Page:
Thursday 11 October 2018 7:43pm
The retiring Manager of the University of Otago’s New Zealand Marine Studies Centre (NZMSC) Tessa Mills.
The Manager of the University of Otago’s New Zealand Marine Studies Centre (NZMSC) Tessa Mills will tomorrow hang up her “trusty blue polar fleece” for the last time when she retires after 13 years at the helm.
Mrs Mills took up the position in 2005, after seven years as the University’s Computer Training Manager at ITS.
But even before that, there was something about the Marine Lab in Portobello which drew her in.
When Mrs Mills arrived in New Zealand from the United Kingdom with her husband, Vic, and three children 21 years ago, one of the first things she did was to borrow a car, drive out to the Marine Lab wharf and take a photo to send to her friends back home.
“It was a special place to me even then, though I did not realise I would one day be lucky enough to work here,” she says.
"The staff, the NZMSC, the Department, the University and the wider community have gained in many ways from her expertise and hard work."
When the NZMSC Manager job became available, she applied – her diverse background and can-do attitude securing the role.
NZMSC Director Sally Carson says Mrs Mills quickly proved herself to be invaluable.
“Tessa can do anything! She might be dealing with a dead fish in a tank in the morning and designing a web site in the afternoon,” she says.“Everything she does – she puts her heart and soul into. Her passion, dedication and skill is second to none. The staff, the NZMSC, the Department, the University and the wider community have gained in many ways from her expertise and hard work.”
While Marine Science is not her background, Mrs Mills says working at the NZMSC has given her a passion for the marine world.
“I’ve seen seahorse babies being born, watched crayfish moulting, seen inside big sharks, and little ones, and seen whales and dolphins, sunfish, oar fish, deep sea fish and lots more. I’ve discovered that the rocky shore on our doorstep is full of marvels.
“But the job has been more than this. Being the Manager of the Marine Studies Centre gave me the opportunity to work with conservation groups, community groups and iwi, be involved with Dunedin’s tourism industry, and be part of the Peninsula community.”
Most importantly, she says she has worked with some amazing people.
Thirteen years is the longest Mrs Mills has ever worked in one place, and she has plenty to show for her time. She was a driving force behind the Marine Metre Squared project, the Aquavan and other initiatives including, most recently, getting the “fishy web cam” project off the ground.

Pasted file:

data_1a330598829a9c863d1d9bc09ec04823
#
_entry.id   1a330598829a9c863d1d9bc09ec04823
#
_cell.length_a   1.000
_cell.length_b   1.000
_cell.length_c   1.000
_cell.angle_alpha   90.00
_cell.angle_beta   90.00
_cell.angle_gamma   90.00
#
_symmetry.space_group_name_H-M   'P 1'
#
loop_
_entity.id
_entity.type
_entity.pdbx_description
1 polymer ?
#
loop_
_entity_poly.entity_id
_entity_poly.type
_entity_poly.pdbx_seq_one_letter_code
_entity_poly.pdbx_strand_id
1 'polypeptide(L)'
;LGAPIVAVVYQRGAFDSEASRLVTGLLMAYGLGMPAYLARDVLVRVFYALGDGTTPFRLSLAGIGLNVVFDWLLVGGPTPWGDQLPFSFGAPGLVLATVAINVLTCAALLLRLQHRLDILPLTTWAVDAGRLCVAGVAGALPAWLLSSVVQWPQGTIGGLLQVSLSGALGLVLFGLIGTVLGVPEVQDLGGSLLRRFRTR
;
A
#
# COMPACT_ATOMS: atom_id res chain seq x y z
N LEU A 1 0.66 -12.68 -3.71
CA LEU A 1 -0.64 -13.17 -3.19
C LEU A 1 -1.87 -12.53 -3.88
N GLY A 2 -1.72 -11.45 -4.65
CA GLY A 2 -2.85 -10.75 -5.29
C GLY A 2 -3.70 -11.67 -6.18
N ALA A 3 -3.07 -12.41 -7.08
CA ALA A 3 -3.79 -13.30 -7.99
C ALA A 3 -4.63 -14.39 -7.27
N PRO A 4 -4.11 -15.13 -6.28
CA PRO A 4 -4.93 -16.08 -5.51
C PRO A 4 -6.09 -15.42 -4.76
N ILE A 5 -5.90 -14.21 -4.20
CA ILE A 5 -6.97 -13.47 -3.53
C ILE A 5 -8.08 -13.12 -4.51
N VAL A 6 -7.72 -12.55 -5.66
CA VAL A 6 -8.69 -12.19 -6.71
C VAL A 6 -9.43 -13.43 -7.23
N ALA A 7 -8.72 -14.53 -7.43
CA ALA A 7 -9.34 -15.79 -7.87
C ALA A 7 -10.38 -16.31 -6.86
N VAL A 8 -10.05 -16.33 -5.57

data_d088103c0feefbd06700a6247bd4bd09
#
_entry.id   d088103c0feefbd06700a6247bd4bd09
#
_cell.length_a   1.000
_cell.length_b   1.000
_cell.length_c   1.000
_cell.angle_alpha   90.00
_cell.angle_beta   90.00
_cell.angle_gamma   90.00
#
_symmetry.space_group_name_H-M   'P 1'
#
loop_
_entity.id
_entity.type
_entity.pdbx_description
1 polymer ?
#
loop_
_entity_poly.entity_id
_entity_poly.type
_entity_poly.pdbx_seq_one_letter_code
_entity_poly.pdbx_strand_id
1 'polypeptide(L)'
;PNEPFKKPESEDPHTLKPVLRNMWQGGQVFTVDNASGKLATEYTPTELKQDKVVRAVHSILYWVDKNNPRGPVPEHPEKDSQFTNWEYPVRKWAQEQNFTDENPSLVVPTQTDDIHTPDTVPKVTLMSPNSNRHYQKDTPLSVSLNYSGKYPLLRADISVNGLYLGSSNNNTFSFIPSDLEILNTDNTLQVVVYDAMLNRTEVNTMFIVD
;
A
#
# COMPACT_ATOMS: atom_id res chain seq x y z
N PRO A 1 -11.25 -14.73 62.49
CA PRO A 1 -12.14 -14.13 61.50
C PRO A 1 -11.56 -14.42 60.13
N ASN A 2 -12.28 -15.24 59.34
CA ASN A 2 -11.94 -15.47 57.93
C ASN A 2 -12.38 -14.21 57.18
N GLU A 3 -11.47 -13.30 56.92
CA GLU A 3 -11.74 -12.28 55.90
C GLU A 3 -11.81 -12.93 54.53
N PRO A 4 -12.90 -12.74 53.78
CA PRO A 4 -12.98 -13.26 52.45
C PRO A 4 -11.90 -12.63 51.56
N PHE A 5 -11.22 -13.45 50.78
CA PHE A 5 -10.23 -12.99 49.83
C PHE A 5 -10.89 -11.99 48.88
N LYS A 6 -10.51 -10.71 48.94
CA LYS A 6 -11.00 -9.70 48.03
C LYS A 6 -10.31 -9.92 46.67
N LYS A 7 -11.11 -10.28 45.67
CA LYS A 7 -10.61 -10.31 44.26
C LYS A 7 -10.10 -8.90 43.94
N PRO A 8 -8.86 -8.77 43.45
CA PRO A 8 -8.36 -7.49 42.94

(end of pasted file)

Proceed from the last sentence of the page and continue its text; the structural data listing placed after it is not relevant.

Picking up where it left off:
Organising and marketing public events and holiday programmes has been a large part of her job and she says she has found it interesting to see what promotional tactics work the best.
"I’ve seen seahorse babies being born, watched crayfish moulting, seen inside big sharks, and little ones, and seen whales and dolphins, sunfish, oar fish, deep sea fish and lots more. I’ve discovered that the rocky shore on our doorstep is full of marvels."
“There are some key elements that help to grab the attention of journalists when you send out press releases – words like ‘first’, ‘biggest’, ‘rare’ and ‘sex’ for example, and ‘shark’, ‘whale’ and ‘octopus’ go down well too!”
Mrs Mills tried this out in 2009, when the NZMSC was about to release a large adult octopus back into the wild.
“I thought it would be a great idea to set it free on Valentine’s Day and advertise the fact that we were releasing it so it could go off and find its true love.”
What happened next exceeded her expectations as the story went viral and she received requests for photographs and interviews from all around the world for this romantic story.
Getting to know and be involved in the local tourist industry has been a highlight of her role. Mrs Mills has served on the board of Dunedin Host, has been the regional coordinator for Seaweek, and has helped to organise the Wild Dunedin Festival and events for the Dunedin International Science Festival.
Reaching a “milestone” birthday prompted Mrs Mills’ retirement decision, and says she will miss coming to “this beautiful place every day, and seeing all the marine life in our tanks”.
“I will particularly miss my daily interactions with all of the amazing Marine Science students - some of whom work for us on the education programme.”
However, she is looking forward to spending more time running the tourist accommodation she and Vic offer at their home in Broad Bay, working in her large garden, walking and cycling and just enjoying being on the Peninsula. And she just might pop into the Portobello Marine Lab from time to time and check on the seahorses.